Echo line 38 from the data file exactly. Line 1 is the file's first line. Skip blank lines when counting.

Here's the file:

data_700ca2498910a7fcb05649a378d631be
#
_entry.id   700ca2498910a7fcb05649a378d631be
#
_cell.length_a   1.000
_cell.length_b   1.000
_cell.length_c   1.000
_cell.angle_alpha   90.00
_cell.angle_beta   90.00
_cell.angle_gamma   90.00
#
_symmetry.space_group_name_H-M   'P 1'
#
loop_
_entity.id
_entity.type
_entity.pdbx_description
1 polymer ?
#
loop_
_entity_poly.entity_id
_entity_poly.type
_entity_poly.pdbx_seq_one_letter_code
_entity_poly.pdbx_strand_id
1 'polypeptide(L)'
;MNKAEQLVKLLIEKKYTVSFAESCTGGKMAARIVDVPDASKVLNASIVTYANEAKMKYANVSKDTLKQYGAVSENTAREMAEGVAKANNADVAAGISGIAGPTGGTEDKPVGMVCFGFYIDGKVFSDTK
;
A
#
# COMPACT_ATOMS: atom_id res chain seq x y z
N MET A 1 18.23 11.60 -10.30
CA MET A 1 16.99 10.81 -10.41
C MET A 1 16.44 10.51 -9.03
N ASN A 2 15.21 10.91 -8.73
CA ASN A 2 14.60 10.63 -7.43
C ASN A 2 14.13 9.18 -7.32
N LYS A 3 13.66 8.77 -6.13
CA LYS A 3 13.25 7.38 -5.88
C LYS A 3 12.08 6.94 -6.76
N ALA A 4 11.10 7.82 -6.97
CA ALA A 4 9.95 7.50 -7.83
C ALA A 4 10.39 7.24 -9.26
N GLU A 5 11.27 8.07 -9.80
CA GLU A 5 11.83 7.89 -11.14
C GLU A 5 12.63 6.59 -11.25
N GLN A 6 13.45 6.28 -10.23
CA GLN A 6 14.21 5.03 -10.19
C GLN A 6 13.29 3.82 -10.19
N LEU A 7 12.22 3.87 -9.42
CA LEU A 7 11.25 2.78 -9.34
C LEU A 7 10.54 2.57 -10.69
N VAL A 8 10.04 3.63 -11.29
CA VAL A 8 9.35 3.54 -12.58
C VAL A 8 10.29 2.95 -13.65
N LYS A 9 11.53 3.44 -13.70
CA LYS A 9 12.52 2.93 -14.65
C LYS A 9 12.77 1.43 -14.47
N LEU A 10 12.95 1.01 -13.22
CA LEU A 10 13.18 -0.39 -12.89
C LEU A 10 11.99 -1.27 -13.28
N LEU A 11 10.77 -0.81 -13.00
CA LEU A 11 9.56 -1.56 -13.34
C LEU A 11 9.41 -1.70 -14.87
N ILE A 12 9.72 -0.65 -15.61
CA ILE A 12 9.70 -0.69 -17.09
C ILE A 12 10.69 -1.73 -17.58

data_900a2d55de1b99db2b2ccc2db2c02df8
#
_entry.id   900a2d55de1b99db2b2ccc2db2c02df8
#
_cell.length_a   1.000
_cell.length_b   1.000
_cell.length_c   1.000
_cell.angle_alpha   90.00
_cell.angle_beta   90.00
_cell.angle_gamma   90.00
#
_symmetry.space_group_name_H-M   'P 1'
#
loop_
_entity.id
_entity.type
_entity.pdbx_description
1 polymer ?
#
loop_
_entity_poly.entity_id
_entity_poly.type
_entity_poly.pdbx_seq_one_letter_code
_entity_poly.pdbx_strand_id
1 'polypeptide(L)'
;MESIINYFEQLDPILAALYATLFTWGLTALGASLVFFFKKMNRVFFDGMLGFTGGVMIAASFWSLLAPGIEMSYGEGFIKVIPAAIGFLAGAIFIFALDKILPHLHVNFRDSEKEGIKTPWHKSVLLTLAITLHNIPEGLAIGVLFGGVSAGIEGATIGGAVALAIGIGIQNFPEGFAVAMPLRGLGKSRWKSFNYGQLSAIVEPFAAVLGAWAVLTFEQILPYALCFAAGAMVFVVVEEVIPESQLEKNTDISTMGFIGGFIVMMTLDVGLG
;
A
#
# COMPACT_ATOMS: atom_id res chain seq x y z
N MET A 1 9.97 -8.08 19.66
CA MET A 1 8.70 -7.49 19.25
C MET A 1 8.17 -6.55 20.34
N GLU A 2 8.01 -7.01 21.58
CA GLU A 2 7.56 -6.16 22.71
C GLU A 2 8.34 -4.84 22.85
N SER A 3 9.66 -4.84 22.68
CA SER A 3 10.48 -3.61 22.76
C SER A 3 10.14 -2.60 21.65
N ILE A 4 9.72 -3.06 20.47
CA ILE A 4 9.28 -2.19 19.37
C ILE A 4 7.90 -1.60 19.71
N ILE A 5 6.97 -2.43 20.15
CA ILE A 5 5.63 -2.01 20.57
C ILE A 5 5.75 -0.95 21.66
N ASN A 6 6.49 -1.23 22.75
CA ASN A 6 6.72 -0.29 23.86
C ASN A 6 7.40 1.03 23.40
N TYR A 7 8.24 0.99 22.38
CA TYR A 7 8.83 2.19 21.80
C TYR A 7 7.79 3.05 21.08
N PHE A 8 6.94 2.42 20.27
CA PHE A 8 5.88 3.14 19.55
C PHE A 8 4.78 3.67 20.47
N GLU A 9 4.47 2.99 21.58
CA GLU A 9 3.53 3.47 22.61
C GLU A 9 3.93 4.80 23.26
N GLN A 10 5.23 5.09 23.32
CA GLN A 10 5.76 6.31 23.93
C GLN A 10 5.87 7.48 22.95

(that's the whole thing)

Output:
CA LYS A 3 13.25 7.38 -5.88